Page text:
The Spanish Data Protection Authority recently issued guidelines on the regulation of Spanish cookies, following an amendment to Article 22 of Act 34/2002 on Information Society Services and Electronic Commerce, with a view to implementing the EU e-privacy Directive in Spain.
The guidelines provide useful information to understand the new requirements of the Regulation and useful tips to put it into practice. They also stress the importance of the terms included in the contractual and pre-contractual relationship between parties.
The Spanish authority stresses the importance of the contractual relationship between editors, advertisers and third parties involved in this process.
A distinction is made between different types of cookies (first/third party cookies, tracking cookies, advertising, analytics, session, security cookies, etc.) and it is established that certain types are excluded from the legal requirements. These exceptions are based on Opinion 4/2012 (WP194) and are usually related to cookies that are strictly necessary for a service or are explicitly requested by a user, e.g. session or access cookies, security cookies, authentication/identification cookies, multimedia player session cookies, load balancing session cookies, UI customization cookies, and social plug-in content sharing cookies.
The guidelines also explain the different types of parties involved in the management of this system and the information processed (user, editor, advertiser, advertising agencies…), stating that the main obligations are to provide clear information and consent. They also highlight the following main points:
- Preference for layered privacy notices: provide basic information in a short initial note with further, more detailed, information available should an individual require it.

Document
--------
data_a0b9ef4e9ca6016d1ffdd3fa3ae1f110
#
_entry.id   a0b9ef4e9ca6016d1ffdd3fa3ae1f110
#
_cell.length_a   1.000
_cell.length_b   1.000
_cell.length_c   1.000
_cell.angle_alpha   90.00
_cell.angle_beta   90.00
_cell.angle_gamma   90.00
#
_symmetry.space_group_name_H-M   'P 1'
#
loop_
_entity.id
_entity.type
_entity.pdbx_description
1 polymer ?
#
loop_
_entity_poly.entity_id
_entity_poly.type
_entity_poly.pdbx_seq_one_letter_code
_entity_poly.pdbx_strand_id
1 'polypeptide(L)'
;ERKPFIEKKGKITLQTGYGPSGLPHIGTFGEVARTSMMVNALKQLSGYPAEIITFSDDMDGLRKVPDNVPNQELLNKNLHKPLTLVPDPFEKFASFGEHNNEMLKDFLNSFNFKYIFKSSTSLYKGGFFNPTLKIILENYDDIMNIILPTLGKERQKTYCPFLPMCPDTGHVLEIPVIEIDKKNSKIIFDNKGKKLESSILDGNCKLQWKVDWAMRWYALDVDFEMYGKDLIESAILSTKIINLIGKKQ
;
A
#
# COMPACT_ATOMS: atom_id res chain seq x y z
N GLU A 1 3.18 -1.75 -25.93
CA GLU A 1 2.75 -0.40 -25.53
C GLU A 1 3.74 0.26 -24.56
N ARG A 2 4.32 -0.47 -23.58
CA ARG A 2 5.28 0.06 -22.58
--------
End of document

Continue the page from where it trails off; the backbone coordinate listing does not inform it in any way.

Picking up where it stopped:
- Locating the information where users can find it easily.
- Implied consent is possible: in general terms, for consent to be valid users should be clearly informed and must carry out a positive action. However, consent could also be valid if clear information is given and the user clicks on any other link on the web page uses the scroll bar.
- Cookies that come under the exemption are excluded from the requirement of prior informed consent.
- The possibility of withdrawing previously given consent must be available at any time.
The legislation does not expressly define who is responsible for complying with these requirements. In this regard, the guidelines state that the different parties involved in the delivery and management of information in cookies should cooperate, and that they could both be responsible for complying with these obligations.
The Spanish authority stresses the importance of the contractual relationship between editors, advertisers and third parties involved in this process, recommending the inclusion of certain clauses establishing how valid consent is to be obtained, by whom, and also the means to withdraw it. This seems a good clue to figure out who should be responsible for complying with the Regulation. It could certainly be an issue if the contractual terms are not clear.
Moreover, there is a debate about whether lack of express consent from users in the delivery of cookies could be sanctioned, because the law is not clear. The legislation expressly establishes a severe sanction for the lack of information or means to withdraw consent, but it does not expressly establish this sanction for a lack of opt-in consent.
Perhaps this is why the effectiveness of this new regulation in Spain is so controversial.
Finally, I would like to mention an interesting and witty initiative from the Interactive Advertising Bureau about this issue, to help understand the requirements of this new regulation. You can see it here.